Archive for the Dance Category

Charlie’s Day Out

Posted in Dance, FILM, MUSIC with tags , , , , , , , , , , , , , , , , , , on September 2, 2021 by dcairns

Legend has it that MGM changed the title of its 1927 Anna Karenina adaptation from HEAT to LOVE, because a prospective marquee reading “John Gilbert and Greta Garbo in Heat” would have been comical, bit “John Gilbert and Greta Garbo in Love” would be commercially appealing. With that in mind, the title card “Charlie Chaplin in A Day’s Pleasure with Edna Purviance” may be thought unfortunate.

“Music by Charlie Chaplin” — the fact that it doesn’t say “Charles” makes me wonder if these titles are director-approved. The rambunctiousness of the score may be explained by the fact that the person Chaplin is humming the tunes to is Eric Rogers, of Carry On film fame, rather than the more artful David Raksin. The tunes are as catchy but the tone is different depending on the personality of the notator-orchestrator.

The premise of this one was later used by Harold Lloyd, Laurel & Hardy, and no doubt a gaggle of others. A family outing. Edna, tow Charlie mini-mes, and the man himself emerge in turn from a respectable Los Angeles bungalow. It’s a very L&H style sunblasted suburban sprawl setting. The idea of Chaplin kids dressed as smaller versions of the man himself had been tried out in a deleted scene from SHOULDER ARMS, which may be an early clue that inspiration is a bit dry.

In fact, this film was begun as CHARLIE’S PICNIC, a follow-up to SUNNYSIDE, which was shut down after the same creative problems caused production to grind to a halt. Then Chaplin discovered Jackie Coogan, started THE KID, and inspiration once more began flowing freely. But partway through shooting that film, Chaplin realised it was going to be bigger and more complex than anything he’d attempted before, and he had First National breathing down his neck. So he dug out the shelved footage from the picnic film and very quickly, by his standards, shot material to complete it. Although the mental logjam apparently triggered by his miserable marriage had broken, working at this speed had never really suited Chaplin and he’d gotten used to the luxury of time. So A DAY’S PLEASURE bears the signs of haste.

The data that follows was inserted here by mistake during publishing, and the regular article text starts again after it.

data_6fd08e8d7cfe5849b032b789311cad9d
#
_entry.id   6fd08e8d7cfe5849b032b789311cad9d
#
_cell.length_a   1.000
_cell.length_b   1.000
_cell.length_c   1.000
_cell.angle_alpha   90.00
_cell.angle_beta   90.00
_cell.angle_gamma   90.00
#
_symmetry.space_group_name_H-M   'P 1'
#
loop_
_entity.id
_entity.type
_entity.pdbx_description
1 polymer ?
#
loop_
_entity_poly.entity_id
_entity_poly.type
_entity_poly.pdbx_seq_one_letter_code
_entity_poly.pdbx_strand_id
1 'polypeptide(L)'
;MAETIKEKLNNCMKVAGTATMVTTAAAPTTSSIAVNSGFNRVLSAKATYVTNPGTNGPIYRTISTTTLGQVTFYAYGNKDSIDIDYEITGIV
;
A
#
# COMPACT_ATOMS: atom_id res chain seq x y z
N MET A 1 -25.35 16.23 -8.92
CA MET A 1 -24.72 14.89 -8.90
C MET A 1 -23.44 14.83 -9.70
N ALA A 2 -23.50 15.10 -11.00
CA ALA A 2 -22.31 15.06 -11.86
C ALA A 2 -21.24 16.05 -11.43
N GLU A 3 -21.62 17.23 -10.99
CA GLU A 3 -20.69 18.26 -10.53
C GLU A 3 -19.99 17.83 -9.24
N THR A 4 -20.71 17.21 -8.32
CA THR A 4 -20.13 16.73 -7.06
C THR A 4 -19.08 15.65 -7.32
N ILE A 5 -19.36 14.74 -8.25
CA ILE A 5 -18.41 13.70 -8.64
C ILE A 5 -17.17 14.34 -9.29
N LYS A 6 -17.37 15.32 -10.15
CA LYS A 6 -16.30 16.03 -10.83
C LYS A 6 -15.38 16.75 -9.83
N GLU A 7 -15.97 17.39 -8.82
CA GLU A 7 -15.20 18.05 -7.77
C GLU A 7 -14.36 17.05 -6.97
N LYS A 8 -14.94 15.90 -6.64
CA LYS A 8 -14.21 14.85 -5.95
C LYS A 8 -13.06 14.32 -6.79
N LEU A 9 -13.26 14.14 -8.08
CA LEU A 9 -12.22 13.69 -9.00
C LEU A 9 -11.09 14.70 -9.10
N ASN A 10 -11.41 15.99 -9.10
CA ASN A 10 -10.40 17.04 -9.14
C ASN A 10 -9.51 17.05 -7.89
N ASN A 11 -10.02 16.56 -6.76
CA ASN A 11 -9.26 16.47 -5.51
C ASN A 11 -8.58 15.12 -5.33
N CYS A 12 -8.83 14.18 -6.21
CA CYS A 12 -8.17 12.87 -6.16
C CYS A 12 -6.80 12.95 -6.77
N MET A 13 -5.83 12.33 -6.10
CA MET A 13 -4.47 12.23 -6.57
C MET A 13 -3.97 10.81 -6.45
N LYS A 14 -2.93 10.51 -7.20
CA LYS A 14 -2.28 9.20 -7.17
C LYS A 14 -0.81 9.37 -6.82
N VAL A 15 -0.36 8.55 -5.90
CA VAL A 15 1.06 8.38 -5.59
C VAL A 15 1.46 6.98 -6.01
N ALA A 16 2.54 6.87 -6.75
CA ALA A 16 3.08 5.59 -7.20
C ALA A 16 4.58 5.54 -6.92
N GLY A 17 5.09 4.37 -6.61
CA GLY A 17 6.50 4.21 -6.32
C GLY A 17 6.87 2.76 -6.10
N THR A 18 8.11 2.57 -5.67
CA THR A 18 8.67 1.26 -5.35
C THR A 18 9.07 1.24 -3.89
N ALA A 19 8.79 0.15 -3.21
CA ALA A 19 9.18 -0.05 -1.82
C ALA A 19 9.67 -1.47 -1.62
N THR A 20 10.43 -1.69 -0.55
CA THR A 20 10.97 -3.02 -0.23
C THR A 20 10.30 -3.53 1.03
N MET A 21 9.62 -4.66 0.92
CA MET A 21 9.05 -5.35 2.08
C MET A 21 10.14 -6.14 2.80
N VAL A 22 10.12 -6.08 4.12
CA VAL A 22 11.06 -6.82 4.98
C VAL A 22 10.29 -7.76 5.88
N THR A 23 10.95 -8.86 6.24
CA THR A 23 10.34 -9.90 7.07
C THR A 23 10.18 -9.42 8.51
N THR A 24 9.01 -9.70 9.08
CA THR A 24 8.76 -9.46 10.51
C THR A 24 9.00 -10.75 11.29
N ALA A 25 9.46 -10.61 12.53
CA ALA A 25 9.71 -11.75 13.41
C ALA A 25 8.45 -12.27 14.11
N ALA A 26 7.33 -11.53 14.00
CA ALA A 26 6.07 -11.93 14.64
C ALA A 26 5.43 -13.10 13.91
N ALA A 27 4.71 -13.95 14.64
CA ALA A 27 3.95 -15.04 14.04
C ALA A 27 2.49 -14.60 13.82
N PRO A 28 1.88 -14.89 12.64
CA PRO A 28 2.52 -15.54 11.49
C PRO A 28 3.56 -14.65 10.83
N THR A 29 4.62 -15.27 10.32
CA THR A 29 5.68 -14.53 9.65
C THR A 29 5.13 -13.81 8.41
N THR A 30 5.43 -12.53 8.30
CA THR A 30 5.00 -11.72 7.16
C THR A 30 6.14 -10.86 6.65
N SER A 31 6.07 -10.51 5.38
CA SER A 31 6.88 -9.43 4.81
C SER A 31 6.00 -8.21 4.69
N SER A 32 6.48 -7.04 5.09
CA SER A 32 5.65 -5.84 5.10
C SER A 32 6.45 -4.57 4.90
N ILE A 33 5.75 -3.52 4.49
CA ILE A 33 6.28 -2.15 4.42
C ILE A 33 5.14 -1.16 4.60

Charlie is swathed in a greatcoat, marking the character as more settled and respectable than usual. He cranks the boneshaker into violent motion, but the motor keeps dying just as he steps onto the running board. I suspect the presence of hefty stagehands shaking the vehicle from the lee side.

The jalopy is abandoned almost as soon as it appears, as this is to be a boat ride. Maybe some memory of the outing to Southampton Charlie experienced with Hannah and Syd when a boy. Standard fat lady humour: when a big woman misses the boat and ends up stretched between it and the dock, Charlie, also late, is able to use her as a human bridge. Then, when she’s dangling from the starboard, he tries pulling her aboard with a dangerously spikey looking boathook. Mercifully, the victim appears to be a large man in drag (Tom Wood? The fat peoples’ credits on Chaplin films at the IMDb are very confusing). David Robinson suggests she’s a woman, Babe London.

The rocking boat allows Rollie Totheroh to get his camera gimbal out again, but a dance floor sequence on deck produces no real gags. The black jazz quartet accompanying the hectic jig escapes too much racial mockery until the intertitle “Three minds with but a single thought” gratuitously ruins things, and also gets the number of musicians wrong. “They have suffered too much ever to be funny to me,” Chaplin would later say, but when the comic muse is AWOL, low-hanging (strange) fruit is duly plucked.

The inevitable mal de mer business ticked off, Charlie entangles himself in a complex deckchair which resolutely fails to come alive the way ONE A.M.s Murphy bed had. And the violent rocking of the camera really gets in the way here. Chaplin is going through the motions in an unsuitable sitcom scenario about bourgeoise family problems, something he has no feeling for nor experience of. Still, it’s only a two-reeler and I’ve never seen it before so at least it’s short and new.

Through convoluted means, Charlie, so seasick he’s coming off as inebriated, collapses across the lap of another stout lady, and is covered with a blanket by an attendant. When the woman’s husband arrives with refreshments, Charlie’s waving hand, emerging from under the blanket, is mistaken for the woman’s. A dim echo of the brilliant alien hands routine from A DOG’S LIFE. It’s unconvincing spatially: I would have thought the bodies and limbs could have been arranged to make it work better. For a better example of the same kind of thing, see Lorelei Lee and Mr. Spofford in GENTLEMEN PREFER BLONDES, arranged around a porthole. (“Quit it.”)

This leads to a fight with the husband (burly ex-boxer Tom Wilson, rather a colourless antagonist), interrupted by seasickness — as the husband leans over the side, Chaplin rains kicks and punches on his upthrust buttocks. A coward at heart, Charlie always waxes belligerent when his opponent is handicapped in any way. One of his less attractive qualities — which always seem to emerge when he’s feeling hurried or uninspired.